Blackjack at Talking Stick Resort.
The minimum bet at blackjack here is only $5 unless the room gets busy, at which point they will bump that minimum to $10 on most tables. In the high limit room, minimum bets start at $25. Maximum betting in this casino for table games on the main casino floor is set at $1,000 most of the time. However, you can split and double down on the same bet.
There is also a progressive side bet offered on many blackjack tables for making a straight with your first two cards, and they do not need to be in order. For example, it you get a 4 followed by a 3, that is a winner. And any subsequent straight cards you receive that don’t bust you, increases your payout.
Roulette and Craps at Talking Stick Resort.
While you won’t find a roulette table or a craps table here, you will find 12 electronic craps units with dimensional dice, and 8 electronic roulette units.
Video Poker and Slot Machines.
There are 150+ video poker machines to choose from. The paytables on the games at Talking Stick are not very good. You will find video poker machines that pay out much better when visiting more prominent gambling locations like Las Vegas or Atlantic City. The variety of games available at Talking Stick are not great either. You will primarily have to choose from basic GameKing machines with the standard VP variants. If video poker is your game of choice, this casino will not be a viable option for your play.
There are over 800 slot machines here. A number only outdone in the local area by Talking Stick Resort’s sister property, Casino Arizona , which has over 900. Here are some of the newest games on offer:
*There are also 12 electronic craps units with dimensional dice.
The Arena Poker Room at Talking Stick Resort.
Talking Stick Resort has an impressive 49 poker tables, making it the largest poker room in Arizona. It’s a room fit to accommodate the Arizona State Championship Tournament, which is hosted here every August and has a $1,000,000 prize pool.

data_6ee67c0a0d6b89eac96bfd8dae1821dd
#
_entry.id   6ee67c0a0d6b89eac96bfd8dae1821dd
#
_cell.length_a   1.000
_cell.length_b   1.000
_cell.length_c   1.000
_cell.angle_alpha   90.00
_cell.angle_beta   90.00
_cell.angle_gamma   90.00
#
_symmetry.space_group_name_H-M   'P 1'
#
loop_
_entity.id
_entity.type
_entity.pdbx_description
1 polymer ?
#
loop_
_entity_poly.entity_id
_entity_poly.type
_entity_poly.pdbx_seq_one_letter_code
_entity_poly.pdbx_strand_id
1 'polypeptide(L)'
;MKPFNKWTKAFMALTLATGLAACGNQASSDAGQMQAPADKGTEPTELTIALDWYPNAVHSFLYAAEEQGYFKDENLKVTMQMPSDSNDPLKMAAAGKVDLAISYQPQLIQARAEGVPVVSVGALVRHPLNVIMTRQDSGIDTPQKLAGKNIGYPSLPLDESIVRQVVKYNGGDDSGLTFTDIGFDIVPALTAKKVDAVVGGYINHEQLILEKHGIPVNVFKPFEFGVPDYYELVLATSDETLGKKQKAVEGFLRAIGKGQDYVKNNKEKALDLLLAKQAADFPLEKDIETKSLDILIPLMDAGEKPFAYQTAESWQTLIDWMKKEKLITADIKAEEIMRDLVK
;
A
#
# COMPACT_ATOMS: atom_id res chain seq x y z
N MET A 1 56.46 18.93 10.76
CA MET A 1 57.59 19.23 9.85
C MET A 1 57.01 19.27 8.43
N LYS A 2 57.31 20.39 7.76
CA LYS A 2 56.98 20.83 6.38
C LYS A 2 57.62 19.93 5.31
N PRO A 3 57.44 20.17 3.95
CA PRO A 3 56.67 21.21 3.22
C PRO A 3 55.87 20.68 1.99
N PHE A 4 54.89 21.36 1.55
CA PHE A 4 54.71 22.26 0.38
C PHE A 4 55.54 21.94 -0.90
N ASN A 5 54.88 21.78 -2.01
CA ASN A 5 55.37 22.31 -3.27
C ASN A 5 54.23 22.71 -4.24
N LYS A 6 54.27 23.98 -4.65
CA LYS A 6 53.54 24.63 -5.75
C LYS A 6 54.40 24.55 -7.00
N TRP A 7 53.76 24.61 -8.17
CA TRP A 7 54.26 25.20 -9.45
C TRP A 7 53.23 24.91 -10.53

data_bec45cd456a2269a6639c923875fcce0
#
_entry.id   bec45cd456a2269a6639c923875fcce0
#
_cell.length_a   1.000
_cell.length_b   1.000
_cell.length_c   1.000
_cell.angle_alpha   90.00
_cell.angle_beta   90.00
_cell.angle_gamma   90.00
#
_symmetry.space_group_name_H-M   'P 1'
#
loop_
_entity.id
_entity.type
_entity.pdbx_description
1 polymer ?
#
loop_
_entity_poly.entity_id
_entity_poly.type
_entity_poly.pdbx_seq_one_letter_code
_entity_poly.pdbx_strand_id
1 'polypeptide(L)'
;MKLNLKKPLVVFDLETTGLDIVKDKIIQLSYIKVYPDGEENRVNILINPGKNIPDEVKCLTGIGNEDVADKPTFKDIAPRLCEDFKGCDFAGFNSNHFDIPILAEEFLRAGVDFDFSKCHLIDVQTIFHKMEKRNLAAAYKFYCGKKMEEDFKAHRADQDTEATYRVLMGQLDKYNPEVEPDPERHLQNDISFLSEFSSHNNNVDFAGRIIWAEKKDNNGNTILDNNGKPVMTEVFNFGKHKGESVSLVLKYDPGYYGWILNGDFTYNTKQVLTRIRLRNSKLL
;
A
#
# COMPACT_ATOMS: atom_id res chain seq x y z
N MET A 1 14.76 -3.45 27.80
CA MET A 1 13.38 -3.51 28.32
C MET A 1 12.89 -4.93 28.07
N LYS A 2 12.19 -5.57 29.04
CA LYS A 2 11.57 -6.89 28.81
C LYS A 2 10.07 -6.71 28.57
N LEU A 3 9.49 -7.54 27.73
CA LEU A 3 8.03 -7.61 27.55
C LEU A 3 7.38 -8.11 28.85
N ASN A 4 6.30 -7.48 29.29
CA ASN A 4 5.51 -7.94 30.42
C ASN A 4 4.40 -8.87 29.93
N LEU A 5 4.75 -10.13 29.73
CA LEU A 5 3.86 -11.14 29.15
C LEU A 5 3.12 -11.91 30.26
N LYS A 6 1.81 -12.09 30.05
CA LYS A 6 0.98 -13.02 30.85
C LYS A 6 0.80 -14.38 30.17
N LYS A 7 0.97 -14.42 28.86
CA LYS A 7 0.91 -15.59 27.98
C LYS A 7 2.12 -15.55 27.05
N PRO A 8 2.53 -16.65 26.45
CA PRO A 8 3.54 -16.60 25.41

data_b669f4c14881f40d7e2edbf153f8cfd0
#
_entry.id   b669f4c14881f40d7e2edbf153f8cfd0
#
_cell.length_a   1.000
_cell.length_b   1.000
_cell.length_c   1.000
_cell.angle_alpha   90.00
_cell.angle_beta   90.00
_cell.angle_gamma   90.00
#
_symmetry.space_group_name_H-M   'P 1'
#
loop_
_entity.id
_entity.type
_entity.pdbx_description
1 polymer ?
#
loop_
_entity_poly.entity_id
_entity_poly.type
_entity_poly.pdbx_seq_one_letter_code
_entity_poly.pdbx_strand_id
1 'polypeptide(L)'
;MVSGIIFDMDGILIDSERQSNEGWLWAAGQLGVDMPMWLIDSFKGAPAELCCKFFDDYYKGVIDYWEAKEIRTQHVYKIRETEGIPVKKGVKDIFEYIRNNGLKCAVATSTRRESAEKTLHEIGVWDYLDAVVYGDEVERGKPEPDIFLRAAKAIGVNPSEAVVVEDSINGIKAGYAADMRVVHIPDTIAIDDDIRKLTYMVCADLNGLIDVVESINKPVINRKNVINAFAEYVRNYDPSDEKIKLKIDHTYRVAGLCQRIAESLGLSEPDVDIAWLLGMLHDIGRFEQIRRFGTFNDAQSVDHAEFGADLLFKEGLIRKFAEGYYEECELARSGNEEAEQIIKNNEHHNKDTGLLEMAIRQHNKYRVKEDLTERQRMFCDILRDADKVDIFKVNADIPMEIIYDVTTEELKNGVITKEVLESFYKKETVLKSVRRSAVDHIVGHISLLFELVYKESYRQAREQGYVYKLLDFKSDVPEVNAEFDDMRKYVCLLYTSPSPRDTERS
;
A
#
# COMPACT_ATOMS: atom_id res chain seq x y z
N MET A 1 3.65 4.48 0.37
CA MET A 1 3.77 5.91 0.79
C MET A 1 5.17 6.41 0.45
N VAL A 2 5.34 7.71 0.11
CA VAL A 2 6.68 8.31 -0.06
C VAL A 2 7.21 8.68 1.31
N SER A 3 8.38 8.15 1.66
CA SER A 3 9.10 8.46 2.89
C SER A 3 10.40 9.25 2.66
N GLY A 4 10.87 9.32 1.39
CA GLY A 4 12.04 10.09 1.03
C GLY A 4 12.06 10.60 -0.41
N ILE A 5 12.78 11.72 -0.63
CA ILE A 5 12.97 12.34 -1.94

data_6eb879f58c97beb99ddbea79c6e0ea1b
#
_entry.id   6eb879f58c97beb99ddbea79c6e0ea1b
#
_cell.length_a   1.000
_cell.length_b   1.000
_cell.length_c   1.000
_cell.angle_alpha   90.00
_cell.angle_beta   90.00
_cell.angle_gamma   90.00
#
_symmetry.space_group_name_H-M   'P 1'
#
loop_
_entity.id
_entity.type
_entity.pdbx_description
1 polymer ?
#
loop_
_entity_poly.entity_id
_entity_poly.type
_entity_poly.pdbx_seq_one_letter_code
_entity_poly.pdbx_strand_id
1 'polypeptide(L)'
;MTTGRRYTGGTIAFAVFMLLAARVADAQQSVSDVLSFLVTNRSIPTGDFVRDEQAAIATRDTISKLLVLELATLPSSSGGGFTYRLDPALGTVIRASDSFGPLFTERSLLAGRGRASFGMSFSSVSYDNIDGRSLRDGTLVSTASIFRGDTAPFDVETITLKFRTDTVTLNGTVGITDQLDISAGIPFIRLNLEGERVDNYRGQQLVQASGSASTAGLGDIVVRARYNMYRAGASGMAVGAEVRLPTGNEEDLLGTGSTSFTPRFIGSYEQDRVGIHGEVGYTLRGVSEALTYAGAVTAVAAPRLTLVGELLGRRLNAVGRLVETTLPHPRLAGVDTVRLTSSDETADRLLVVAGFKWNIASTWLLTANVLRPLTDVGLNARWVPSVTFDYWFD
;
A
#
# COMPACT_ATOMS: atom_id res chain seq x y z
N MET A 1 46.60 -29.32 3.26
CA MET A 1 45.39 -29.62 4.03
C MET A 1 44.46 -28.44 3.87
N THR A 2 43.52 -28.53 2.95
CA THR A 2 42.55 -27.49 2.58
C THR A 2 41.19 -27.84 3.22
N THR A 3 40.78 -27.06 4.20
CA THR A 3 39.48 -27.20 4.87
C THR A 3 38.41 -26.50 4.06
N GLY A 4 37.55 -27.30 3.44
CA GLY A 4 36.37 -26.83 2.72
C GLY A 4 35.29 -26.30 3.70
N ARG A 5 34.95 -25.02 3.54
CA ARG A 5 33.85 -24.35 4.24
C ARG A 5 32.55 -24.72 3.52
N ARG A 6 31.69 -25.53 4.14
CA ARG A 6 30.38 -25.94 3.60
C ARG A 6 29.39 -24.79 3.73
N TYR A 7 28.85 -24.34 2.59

Daily tournaments are held at 11:15 AM and 7:15 PM. You will find massage therapists working from 12pm to 12am daily, offering table-side massages starting at $15. And an added perk in this poker room is that you not only earn $1/hour in comp, but you can cash those dollars out for cold hard cash!
You won’t find bigger limits anywhere else in the area. On any given day, a $40/$80 Mix game is running strong. That game includes such options as Badugi, Archie, Badacey, Super Stud8, 2-7 triple draw, Big O, and many, many more.
If you happen to be a mid-stakes player, this room certainly has what you need. Limit Hold’em is offered from 3/6 all the way to 40/80, Spread Limit Hold’em is offered from 2/3 to 5/10, Spread Limit Omaha High is offered from 2/3 to 25/25, Stud Hi/Lo / Omaha Hi/Lo is offered from 8/16 to 20/40 and Omaha Hi/Lo is offered at 4/8.
There are an abundance of promotions ranging from bad beat jackpots, to hourly splashpots on weekdays, high hands, royal flush payouts, football score tickets during NFL games handed out every quarter, and on the 2nd Monday of the month, Mad Mondays, where every 15 minutes the highest hand in the room gets $250 from 12pm to 12am!
An important restriction to be aware of when playing poker in Arizona is the betting limitations. You can never bet more than $500 at a time, in poker, in this state. There is also a 3-raise maximum in multiway pots. The only exception is if you are heads up by the third raise. In that case, there is no limit on the number of raises.
Hotel at Talking Stick Resort.
Talking Stick Resort is a 15 story property with 496 Deluxe rooms, which includes Luxury Suites, Executive King Suites, Club Level Rooms, 2 Bay Suites and 3 Bay Suites. Most rooms include a large balcony. All rooms have a minimum of 500sq feet of living space, offer complimentary wifi, include an LED smart TV with cable, and have floor to ceiling windows.
Deluxe rooms start at $139/night on weekdays, and $189 on weekends. The poker room rate starts at a very reasonable $89/night on weekdays and $129/night on weekends.
Deluxe King – Rates start at $139 on weeknights and $169 on weekends. If you opt for the scenic room, add $15 on weekdays and add $30 on weekends.
Signature King – Rates start at $169 on weeknights and $219 on weekends. If you opt for the scenic room, add $15 on weekdays and add $30 on weekends. From here on up you’ll have a large balcony to enjoy.
Executive King – Rates start at $209 on weeknights and $259 on weekends.
Club Level King – Rates start at $214 on weeknights and $264 on weekends. Club Level guests receive a complimentary shoe shine, nightly turndown service, upgraded linens and a complimentary newspaper (available upon request). Guests also receive complimentary access to the Tower Club Lounge for both morning and afternoon receptions. Each morning, enjoy a light breakfast offering a rotating selection of foods, accompanied by a variety of fresh juices, coffee, espresso, and tea selections. Each afternoon, enjoy a selection of light appetizers and snacks, accompanied by complimentary beer, wine or champagne.
2 Bay Suite – Rate is $699/night. This spacious suite offers 1,000sq feet which includes a living room, dining room, bedroom and 1.5 bedrooms. You also will enjoy an oversized balcony overlooking the pool, with entrances both from the living room, and the bedroom.